Mr. JOSEPH ESPOSITO (Deputy District Attorney, Los Angeles District Attorney's Office): I don't see anything that suggests that when the voters passed the Compassionate Use Act, they envisioned storefronts, delivery services.
MONTGOMERY: Some longtime medical marijuana advocates worry that a legal free-for-all in delivery services is allowing unsavory elements to enter the trade.
Ms. LYNETTE SHAW (Director, Marin Alliance for Medical Marijuana): We've had a lot of problems with - I call it the weirdo or the wing-nut crowd, who just look at this as a money-making operation.
MONTGOMERY: Lynette Shaw founded one of the state's oldest medical marijuana dispensaries in the Marin County town of Fairfax. The town tightly controls Shaw's operations, but those rules don't cover delivery services based outside the area.
Shaw says some of those services are trying to muscle in on her business, so she's asking local authorities to allow her storefront to make home deliveries in order to compete.
Ms. SHAW: I want to make sure my patients are safe, and when you call someone to your home that you have someone whose background is researched, that is insured, licensed, regulated.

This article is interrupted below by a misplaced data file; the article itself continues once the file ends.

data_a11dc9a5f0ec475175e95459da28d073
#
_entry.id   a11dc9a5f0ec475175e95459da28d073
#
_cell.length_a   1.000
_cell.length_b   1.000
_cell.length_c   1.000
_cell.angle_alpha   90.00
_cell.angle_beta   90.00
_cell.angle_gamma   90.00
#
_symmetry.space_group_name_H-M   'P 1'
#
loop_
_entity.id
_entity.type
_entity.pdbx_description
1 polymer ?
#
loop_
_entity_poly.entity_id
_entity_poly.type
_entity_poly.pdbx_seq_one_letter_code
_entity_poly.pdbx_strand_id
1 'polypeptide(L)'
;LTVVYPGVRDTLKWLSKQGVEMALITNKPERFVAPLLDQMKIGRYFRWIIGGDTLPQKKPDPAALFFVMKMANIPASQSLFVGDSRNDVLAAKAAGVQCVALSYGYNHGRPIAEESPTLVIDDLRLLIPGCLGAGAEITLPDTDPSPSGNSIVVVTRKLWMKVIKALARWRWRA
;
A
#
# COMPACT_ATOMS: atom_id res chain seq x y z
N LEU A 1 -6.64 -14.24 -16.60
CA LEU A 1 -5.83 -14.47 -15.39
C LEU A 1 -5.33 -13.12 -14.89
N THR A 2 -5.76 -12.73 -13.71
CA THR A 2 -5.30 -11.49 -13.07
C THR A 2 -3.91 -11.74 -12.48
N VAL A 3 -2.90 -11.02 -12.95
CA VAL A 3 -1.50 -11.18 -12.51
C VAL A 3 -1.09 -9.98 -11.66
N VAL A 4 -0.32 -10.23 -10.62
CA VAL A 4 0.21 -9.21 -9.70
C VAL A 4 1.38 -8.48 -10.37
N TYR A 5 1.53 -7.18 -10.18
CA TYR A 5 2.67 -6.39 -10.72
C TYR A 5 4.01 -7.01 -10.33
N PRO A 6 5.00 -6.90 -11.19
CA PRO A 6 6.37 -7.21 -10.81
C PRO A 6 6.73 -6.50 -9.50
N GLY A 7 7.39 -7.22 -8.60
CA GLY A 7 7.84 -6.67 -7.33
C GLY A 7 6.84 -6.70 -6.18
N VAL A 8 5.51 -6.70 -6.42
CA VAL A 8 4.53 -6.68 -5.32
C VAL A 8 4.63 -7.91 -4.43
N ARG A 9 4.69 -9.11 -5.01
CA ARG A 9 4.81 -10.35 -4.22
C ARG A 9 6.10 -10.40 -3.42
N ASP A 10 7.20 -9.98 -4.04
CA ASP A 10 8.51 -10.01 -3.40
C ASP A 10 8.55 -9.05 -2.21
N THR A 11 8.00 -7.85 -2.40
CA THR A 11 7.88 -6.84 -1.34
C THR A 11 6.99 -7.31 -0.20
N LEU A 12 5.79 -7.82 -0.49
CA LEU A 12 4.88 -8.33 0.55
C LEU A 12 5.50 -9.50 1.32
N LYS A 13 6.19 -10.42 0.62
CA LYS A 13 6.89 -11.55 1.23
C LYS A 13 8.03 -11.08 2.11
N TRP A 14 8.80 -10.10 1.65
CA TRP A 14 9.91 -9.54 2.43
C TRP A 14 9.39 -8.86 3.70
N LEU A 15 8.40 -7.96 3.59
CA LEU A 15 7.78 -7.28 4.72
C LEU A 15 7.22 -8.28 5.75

MONTGOMERY: That's one reason Dann Halem of the Artists Collective in Los Angeles wants city officials to regulate the delivery trade.
Mr. HALEM: We would welcome oversight because we know that we qualify, and we have nothing to be afraid of.
MONTGOMERY: But at this point, Los Angeles City Councilman Dennis Zine says the city's new medical marijuana regulations don't address delivery services.
Councilman DENNIS ZINE (Los Angeles City Council): This was never a factor in our debates.
MONTGOMERY: Zine says the move to restrict dispensaries was driven by complaints from community groups and law enforcement. And so far, there haven't been many complaints about delivery services.
Councilman ZINE: Who's going to complain? The person who's receiving is not going to complain. The person who's delivering is not going to complain. The neighbor is not going to complain because they don't know what's going on.
MONTGOMERY: That could be changing. This week at least one L.A. city councilman called for emergency action against marijuana delivery services. A decision by the council is pending.
For NPR News, I'm Michael Montgomery.
SIEGEL: Our story was produced as part of a collaboration between member station KQED and the Center for Investigative Reporting's California Watch.
NPR transcripts are created on a rush deadline by Verb8tm, Inc., an NPR contractor, and produced using a proprietary transcription process developed with NPR. This text may not be in its final form and may be updated or revised in the future. Accuracy and availability may vary. The authoritative record of NPR’s programming is the audio record.